In all the years I worked at the old place, I summoned the courage to cycle in just once. It was a 19-mile journey, which I managed at a respectable 15 mph. But I put the bike on the roof of the car to get home, and I never did it again.
Tuesday is Strava’s global bike to work day, but I won’t be participating because it looks like it’ll be raining, and I’m not up for that. But I have, already, cycled into my new place of employment twice. It’s (depending on the route) 9-11 miles, so an easier ride, and because I no longer share a ride with the rest of my family, I cycled home both times too.
My first attempt was a couple of weeks ago. Forecast had been fairly decent, though it did change on the day, and it was much colder and cloudier than I’d originally been hoping. In fact, it was so cold first thing in the morning that I had to wear the full winter gloves, three layers, and my phone’s battery was nearly flat when I arrived. That was not just temperature-related, but because I was using Google to follow the recommended cycling route on the back lanes.
How did it go? Pros: I was on a post-exercise high all day at work, and in such a good mood that some students (clearly sensitive to my moods) actually commented on how cheerful I was. I also broke the duck: dealt with the colossal faff of making sure I had everything I needed, including a pair of shoes in the cupboard at work and an emergency shirt in case I was disgracefully sweaty. As far as the latter, I wasn’t (because: cold), and the regular, non-cycling merino roll neck sweater I wore was perfectly suitable – with the bonus feature that it was something I have been wearing to work on a regular basis, anyway.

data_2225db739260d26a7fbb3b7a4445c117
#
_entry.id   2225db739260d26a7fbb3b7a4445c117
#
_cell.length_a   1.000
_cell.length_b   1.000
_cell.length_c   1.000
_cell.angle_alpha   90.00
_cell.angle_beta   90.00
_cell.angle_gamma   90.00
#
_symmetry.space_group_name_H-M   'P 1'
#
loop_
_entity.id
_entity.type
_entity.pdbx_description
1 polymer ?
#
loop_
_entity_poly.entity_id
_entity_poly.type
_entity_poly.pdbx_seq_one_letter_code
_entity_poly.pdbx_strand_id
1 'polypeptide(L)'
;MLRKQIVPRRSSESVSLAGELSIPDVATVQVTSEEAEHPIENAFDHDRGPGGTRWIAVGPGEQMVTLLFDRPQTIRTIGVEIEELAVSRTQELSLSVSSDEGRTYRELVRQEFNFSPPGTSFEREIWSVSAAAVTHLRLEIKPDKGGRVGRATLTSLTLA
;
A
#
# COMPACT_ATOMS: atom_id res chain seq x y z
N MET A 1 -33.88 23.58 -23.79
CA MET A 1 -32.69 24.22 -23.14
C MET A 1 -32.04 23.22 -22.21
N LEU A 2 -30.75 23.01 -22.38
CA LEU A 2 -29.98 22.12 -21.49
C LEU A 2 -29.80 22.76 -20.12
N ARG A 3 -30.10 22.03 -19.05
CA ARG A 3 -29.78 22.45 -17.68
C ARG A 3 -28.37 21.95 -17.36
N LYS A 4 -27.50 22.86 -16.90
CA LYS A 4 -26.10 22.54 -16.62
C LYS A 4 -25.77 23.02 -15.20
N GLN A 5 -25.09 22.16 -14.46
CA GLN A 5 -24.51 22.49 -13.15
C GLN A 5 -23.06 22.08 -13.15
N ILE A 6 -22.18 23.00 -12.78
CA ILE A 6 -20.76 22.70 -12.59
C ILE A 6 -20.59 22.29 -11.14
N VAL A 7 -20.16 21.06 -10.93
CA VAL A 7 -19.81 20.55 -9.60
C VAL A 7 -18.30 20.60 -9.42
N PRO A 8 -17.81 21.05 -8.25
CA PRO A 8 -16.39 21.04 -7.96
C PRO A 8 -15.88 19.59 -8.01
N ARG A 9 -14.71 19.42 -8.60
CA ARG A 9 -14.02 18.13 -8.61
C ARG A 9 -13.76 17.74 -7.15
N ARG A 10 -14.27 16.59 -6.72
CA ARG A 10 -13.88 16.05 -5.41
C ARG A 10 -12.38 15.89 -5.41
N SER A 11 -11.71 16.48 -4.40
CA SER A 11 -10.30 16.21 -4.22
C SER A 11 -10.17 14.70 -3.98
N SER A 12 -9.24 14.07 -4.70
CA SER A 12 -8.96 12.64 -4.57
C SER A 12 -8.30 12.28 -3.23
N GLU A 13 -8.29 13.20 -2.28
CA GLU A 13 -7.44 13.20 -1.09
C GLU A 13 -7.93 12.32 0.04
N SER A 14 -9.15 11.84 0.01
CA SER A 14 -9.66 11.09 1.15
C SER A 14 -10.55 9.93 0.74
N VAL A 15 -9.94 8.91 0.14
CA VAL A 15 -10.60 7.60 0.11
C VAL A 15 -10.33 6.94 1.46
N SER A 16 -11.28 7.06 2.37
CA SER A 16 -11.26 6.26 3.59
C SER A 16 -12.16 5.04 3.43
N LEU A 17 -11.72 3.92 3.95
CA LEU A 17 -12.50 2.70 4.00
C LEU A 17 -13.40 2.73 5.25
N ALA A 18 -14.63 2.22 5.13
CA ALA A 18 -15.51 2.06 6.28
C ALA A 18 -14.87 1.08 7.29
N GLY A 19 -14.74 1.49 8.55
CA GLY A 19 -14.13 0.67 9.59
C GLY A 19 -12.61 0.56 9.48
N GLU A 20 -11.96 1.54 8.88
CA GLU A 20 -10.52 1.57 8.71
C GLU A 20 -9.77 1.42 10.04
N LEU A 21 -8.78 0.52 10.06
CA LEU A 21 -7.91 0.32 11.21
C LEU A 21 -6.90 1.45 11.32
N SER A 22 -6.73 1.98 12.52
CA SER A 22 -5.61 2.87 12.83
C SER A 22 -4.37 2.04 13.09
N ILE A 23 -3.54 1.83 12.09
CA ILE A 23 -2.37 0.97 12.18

It’s ironic that I went for this jumper, considering the quantity of specialist cycling gear I own. But all the cycling gear, even in XL configurations tends to look a bit tight around my wok belly, so while I like wearing it on a loop ride, I didn’t want to be walking around all day looking like that. I did wear my Rapha commuting trousers, but I’m still skeptical about them. Although I ordered my standard waist size, they’re a lot tighter than all the other trousers I wear in that size, and they’re not terrific for riding my road bike. Sure, they’d work for an upright commuter bike on flat roads, but they’re not really suitable for drop-bar riding.
My top layer was my Chapeau jacket, which came into its own in the cold air, and looked acceptable enough that a colleague expressed disappointment that I wasn’t wearing lycra, because they’d wanted to poke fun.
But I might wear lycra in the future, and just change into a pair of trousers at work.
Cons: I found it hard. I hate first-thing exercise, preferring to ride in the afternoon, and in warmer weather. The restricted movement of the trousers made me uncomfortable, and my feet were freezing. The biggest problem (apart from my own weight) was the weight of my backpack, containing my laptop and some sustenance, as well as all the bits and pieces I usually carry in my jacket pocket. I guess with the best will in the world the backpack added 3-4 kg in weight, and it puts additional pressure on your neck and shoulders, lower back, hips etc.
Cycling home was just about okay. My legs were tired (and teaching means I’m on my feet most of the day, so it’s not as if I was resting), and I had a couple of gumption moments on the steeper inclines. But I got there.